Lua certainly has its fans, and emulators often use it to allow some quite impressive enhancements to their capabilities, but I don't think it would pick it for day to day stuff. Maybe learn it afterwards, or first if you have a path into something more "useful".
The other things on the first link above aside from HTML (which is actually a programming language these days, was not for for a long time though) have very specific uses (R and Latex being two examples) or were usually made by academics to teach programming to their students and dodge some of the quirks that come with the programming languages mentioned above, and possibly still used by said academics as "it works" and might well represent decades of work to get it to that stage doing a very hard task.

If you plan to be a big boy hacker you will probably want to learn the assembly of a machine you are interested in (PC is X86, Nintendo handhelds since the GBA have been some flavour of ARM, most other consoles since the PS2 have been one of those or some flavour of powerpc, save for the PS2 which was another called MIPS that the PSP, PS1 and N64 also used variations of), and by the time you learn the assembly for your third machine it is all the same really with minor tweaks so eh. Learning a bit of assembly is generally viewed as good as it will help you understand what is going on with the processor and stop you from making if not mistakes then things that will slow your code down.

If we are doing the videos thing then
For an in depth lecture series on learning to program then we often suggest
https://www.youtube.com/view_play_list?p=6B940F08B9773B9F

For more of a fun thing that makes you think about problems a bit that are related to programming (and are usually far quicker) I quite like Tom Scott's the basics playlist (fizzbuzz really is classic and teaches an important lesson).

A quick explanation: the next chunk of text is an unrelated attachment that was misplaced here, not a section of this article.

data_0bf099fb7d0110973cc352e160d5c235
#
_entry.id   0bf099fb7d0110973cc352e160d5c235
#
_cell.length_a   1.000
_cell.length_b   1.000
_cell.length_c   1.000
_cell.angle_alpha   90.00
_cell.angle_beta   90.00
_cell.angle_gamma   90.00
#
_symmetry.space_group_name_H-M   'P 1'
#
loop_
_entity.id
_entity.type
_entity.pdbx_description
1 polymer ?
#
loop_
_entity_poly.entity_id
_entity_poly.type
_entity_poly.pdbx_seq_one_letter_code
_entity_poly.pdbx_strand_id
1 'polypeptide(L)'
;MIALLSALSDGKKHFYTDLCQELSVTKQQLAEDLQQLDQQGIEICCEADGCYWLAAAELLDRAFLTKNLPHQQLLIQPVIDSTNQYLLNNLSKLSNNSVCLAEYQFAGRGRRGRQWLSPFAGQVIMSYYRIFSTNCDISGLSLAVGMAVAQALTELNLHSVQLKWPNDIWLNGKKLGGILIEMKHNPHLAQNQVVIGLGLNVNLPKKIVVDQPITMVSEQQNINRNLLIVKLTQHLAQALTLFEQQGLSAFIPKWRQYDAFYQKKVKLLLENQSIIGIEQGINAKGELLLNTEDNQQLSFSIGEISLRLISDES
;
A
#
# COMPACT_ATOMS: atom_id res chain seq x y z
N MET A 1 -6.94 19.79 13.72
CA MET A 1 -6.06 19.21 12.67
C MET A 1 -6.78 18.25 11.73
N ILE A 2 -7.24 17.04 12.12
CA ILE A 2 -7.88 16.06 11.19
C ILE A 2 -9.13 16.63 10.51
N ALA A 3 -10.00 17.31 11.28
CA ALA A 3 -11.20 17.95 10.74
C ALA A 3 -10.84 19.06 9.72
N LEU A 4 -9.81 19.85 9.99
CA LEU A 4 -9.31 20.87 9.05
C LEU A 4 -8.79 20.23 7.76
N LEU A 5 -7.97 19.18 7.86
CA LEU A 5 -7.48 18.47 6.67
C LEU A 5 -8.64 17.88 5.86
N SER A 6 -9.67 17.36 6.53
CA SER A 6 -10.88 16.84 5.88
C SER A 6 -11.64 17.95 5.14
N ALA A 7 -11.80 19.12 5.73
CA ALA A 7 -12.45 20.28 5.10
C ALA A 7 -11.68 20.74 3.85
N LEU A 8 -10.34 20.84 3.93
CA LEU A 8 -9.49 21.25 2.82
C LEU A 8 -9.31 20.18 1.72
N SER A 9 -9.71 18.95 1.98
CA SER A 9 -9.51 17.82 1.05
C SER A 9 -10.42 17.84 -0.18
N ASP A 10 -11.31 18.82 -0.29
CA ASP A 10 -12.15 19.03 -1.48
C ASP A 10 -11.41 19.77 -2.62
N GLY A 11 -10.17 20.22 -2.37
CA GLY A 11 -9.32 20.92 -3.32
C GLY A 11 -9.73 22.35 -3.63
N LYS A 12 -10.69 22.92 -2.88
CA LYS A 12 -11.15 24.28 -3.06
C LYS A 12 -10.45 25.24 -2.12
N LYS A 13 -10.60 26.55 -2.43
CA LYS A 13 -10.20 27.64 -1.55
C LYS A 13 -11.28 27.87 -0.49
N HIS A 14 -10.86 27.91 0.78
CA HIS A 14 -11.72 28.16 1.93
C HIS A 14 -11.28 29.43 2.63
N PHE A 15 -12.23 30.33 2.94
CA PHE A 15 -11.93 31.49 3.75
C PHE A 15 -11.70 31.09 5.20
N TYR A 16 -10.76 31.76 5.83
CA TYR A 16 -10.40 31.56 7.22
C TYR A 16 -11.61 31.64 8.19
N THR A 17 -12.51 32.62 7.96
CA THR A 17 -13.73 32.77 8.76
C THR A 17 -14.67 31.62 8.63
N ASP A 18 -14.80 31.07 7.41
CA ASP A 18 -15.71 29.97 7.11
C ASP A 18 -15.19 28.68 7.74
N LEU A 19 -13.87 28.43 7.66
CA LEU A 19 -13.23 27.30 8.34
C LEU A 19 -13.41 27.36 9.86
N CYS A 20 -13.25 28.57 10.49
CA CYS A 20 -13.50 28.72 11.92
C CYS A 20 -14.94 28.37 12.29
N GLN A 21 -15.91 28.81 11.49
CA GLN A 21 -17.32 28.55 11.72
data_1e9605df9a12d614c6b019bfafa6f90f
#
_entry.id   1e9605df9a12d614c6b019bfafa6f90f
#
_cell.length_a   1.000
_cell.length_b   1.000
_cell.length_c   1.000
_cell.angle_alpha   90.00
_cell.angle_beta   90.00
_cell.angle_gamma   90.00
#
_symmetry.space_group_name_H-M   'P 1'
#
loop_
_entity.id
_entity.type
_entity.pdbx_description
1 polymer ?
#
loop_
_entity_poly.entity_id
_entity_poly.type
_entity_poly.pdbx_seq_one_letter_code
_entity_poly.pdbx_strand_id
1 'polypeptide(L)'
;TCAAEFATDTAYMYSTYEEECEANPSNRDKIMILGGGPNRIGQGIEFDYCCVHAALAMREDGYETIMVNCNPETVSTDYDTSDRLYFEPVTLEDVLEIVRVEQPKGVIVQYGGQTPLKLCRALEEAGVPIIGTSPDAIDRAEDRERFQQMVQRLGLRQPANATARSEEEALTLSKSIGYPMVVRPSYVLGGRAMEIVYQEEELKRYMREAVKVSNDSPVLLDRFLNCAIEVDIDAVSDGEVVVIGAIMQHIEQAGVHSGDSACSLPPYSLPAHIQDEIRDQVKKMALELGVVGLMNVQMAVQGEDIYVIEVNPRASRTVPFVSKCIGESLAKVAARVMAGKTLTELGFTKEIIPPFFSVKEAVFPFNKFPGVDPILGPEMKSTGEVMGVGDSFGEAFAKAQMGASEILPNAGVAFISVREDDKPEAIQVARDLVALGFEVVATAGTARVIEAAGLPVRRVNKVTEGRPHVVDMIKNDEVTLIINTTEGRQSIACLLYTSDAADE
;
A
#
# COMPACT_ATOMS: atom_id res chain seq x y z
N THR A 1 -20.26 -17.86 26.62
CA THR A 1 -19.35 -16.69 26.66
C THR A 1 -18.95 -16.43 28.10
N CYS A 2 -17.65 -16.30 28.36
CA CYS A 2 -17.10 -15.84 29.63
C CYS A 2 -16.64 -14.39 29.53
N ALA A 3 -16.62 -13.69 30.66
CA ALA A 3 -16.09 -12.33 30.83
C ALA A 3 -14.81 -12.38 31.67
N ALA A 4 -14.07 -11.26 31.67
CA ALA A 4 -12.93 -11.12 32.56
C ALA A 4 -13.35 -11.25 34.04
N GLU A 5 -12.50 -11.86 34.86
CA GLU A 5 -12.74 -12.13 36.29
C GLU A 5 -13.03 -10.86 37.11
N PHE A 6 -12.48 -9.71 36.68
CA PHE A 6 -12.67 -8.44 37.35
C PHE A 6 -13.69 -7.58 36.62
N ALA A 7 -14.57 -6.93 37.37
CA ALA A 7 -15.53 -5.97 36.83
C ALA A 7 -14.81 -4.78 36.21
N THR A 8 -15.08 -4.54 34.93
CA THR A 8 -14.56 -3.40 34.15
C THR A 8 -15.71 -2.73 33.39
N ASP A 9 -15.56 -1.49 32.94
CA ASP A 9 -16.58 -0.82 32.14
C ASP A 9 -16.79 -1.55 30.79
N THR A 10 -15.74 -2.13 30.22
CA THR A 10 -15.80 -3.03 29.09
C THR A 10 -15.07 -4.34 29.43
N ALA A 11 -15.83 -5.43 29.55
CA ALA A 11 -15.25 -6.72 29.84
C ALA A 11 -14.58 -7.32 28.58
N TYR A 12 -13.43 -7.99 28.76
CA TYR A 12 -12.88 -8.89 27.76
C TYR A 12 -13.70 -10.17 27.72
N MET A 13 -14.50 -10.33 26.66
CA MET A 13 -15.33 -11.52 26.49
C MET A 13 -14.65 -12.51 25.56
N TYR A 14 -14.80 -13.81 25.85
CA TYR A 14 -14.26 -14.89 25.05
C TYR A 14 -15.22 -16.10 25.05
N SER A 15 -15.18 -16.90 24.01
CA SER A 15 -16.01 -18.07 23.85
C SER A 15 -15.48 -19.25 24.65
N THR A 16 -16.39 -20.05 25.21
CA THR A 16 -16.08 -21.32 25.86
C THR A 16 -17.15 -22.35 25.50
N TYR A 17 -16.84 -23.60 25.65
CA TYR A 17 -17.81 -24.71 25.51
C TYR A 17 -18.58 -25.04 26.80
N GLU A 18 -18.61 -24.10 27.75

https://www.youtube.com/playlist?list=PL96C35uN7xGLLeET0dOWaKHkAlPsrkcha
 

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As everyone already mentioned above, there is no "best" programming language as your choice is dependant on a variety of factors, from what you're intending to do to what platform you're working on. With that said, some languages are better to start with than others, and I've always maintained the position that beginners who are serious about their hobby should probably start with C - it's extremely basic, easy to use and its syntax has imprinted itself on a variety of languages used today, from the obvious successors like C++ and C# to JavaScript, PHP or Python. If you're familiar with C, you'll be able to at least read most code put in front of you, even if you're not familiar with the specifics, so it's a great starting point.
 
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supersega said:
The easiest to learn? Python. Most useful? C. Most likely to make you want to vomit? Ada.

I would say there are easier things to learn than python, especially nowadays with all the libraries and weirdness from later versions. Still pretty easy for a practical use language.
C as most useful? C is good stuff but unless you are writing drivers and operating systems, and even then I am dubious, I would say C++ is more useful by virtue of OOP alone. It is almost at the point where I would turn people away from C unless I know they are going to use it, or only do minimal C like the UNSW lectures I linked before.
Ada as most likely to make you want to vomit? Even among academic languages I would probably put having to get a handle on the various flavours, or I suppose we should use the phrase they use and go with dialects, of LISP to be more fun, Scheme once more. That said you would rather do something in Brainfuck than Ada?
 

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Oh, for sure @FAST6191, I mean learning C purely for educational purposes, very few applications require such a low-level approach and obviously C++ is a natural extension and target to go for ultimately, but knowing the basics helps as a very good baseline to build upon. Yes, you'll learn some legacy stuff that's hardly ever in use these days, but from where I'm sitting, it's better to know what's going on down in case something confusing does happen at a higher level. Different strokes for different folks though. :)